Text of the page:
Some of the world’s leading global health number-crunchers, at the Seattle-based Institute for Health Metrics and Evaluation, wanted to know if a perceived slowdown in what had been a rapidly increasing war chest for fighting diseases of poverty represented The End of the Global Age for global health.
Funding has flattened out, the study reports, but on a plateau that reveals one category of huge neglect – non-communicable diseases.
“From the late 1990s to 2010, we saw a period of rapidly increasing funding for global health,” said Michael Hanlon, one of the lead authors of the report released today entitled Financing Global Health 2012: The End of the Golden Age? The IHME report follows up several earlier, similar reports which revealed a plateau, and even a decline between 2010 and 2011, in new funding for global health activities.
“I think the good news here is that we’re not seeing a decline yet and are maintaining a high level of funding,” Hanlon said. “That could change, of course, but I think it’s fair to say we’ve ended the phase of rapid increases in funding and entered a new phase, a maintenance phase.”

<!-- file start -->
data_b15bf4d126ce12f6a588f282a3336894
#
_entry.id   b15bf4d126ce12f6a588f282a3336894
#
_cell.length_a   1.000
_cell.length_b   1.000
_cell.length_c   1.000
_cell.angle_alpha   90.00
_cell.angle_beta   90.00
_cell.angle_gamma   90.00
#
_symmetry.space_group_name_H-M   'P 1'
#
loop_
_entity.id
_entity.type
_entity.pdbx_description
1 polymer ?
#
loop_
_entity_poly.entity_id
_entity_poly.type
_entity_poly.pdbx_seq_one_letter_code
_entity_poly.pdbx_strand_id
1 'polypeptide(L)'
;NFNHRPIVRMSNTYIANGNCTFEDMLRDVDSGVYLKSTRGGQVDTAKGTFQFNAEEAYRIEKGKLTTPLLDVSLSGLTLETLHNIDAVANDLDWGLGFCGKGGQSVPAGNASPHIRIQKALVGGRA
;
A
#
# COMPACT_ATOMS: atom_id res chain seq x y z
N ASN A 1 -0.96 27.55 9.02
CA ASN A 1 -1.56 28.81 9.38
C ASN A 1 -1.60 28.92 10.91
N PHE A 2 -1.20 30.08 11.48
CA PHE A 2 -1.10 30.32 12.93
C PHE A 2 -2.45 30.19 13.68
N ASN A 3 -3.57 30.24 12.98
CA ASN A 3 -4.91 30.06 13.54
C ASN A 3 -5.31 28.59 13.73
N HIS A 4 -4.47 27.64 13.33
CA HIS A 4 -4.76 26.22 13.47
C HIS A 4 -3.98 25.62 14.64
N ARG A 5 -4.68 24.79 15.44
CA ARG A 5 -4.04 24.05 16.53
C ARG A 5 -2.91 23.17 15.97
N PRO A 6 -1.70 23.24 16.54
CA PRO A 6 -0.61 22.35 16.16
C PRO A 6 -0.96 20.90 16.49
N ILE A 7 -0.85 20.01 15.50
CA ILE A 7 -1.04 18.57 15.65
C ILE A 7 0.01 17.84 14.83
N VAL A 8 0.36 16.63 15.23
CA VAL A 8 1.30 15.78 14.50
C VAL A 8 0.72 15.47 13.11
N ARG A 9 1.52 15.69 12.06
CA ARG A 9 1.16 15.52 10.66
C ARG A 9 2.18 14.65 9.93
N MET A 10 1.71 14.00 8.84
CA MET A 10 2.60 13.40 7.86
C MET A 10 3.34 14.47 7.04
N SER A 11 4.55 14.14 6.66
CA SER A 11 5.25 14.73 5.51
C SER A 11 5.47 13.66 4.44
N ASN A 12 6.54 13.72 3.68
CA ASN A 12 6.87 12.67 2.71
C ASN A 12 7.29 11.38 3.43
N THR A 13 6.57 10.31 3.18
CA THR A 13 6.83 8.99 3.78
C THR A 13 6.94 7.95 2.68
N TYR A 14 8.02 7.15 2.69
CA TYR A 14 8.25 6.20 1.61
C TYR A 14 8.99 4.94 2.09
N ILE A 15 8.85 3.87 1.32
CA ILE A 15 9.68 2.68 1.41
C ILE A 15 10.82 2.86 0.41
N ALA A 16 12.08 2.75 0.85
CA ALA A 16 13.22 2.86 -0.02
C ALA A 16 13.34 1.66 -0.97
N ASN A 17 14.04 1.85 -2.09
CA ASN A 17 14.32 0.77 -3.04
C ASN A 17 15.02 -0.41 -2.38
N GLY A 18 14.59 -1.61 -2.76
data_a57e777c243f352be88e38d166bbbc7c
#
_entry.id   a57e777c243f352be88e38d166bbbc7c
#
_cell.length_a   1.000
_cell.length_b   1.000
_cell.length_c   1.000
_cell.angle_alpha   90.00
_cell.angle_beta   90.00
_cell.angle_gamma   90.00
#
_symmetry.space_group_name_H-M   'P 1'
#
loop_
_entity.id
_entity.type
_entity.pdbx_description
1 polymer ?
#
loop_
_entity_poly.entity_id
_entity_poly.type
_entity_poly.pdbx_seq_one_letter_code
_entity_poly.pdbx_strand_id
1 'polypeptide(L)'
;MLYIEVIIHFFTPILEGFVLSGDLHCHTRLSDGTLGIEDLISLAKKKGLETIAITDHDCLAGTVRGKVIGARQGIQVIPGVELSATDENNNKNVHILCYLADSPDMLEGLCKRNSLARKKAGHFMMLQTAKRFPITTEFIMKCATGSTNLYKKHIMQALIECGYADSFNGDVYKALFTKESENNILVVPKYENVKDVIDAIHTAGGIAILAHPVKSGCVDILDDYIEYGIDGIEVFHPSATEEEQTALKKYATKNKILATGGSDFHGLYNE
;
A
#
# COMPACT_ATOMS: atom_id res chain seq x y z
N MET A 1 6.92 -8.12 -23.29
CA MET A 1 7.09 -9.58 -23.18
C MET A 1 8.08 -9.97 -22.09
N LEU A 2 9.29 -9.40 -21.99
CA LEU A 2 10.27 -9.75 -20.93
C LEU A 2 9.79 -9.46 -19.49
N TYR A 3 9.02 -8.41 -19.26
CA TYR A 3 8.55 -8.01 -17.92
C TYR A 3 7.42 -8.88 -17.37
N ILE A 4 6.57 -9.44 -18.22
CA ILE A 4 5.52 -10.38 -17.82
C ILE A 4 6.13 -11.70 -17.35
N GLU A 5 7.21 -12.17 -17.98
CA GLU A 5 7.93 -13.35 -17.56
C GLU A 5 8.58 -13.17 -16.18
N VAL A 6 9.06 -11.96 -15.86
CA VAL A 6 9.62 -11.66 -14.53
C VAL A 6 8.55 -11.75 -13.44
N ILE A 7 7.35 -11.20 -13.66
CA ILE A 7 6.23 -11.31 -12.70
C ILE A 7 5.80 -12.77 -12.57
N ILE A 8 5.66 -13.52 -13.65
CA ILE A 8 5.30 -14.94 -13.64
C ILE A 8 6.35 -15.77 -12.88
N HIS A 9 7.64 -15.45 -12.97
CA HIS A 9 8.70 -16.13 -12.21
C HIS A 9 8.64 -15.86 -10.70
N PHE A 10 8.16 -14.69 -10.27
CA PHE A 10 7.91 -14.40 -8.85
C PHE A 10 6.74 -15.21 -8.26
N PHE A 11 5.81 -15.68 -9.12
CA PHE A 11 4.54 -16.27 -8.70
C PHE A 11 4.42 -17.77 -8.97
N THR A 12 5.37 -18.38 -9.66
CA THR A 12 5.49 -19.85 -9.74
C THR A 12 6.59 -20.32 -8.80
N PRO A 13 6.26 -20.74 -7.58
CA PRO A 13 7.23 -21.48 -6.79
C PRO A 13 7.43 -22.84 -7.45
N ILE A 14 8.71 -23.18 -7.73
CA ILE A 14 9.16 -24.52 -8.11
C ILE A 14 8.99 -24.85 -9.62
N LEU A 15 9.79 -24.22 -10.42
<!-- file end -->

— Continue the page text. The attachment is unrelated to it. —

Here’s an illustration from the IHME report showing, over the past 10 years or so, the overall increase in development assistance for health (DAH).
Whether this is good enough (relative to what we spend on dog food, cosmetics and bottled water – not to mention military adventures or bailing out struggling bankers) is another question, of course. And whether the money is going where it’s most needed is another question raised by this report. Following are some highlights: Continue reading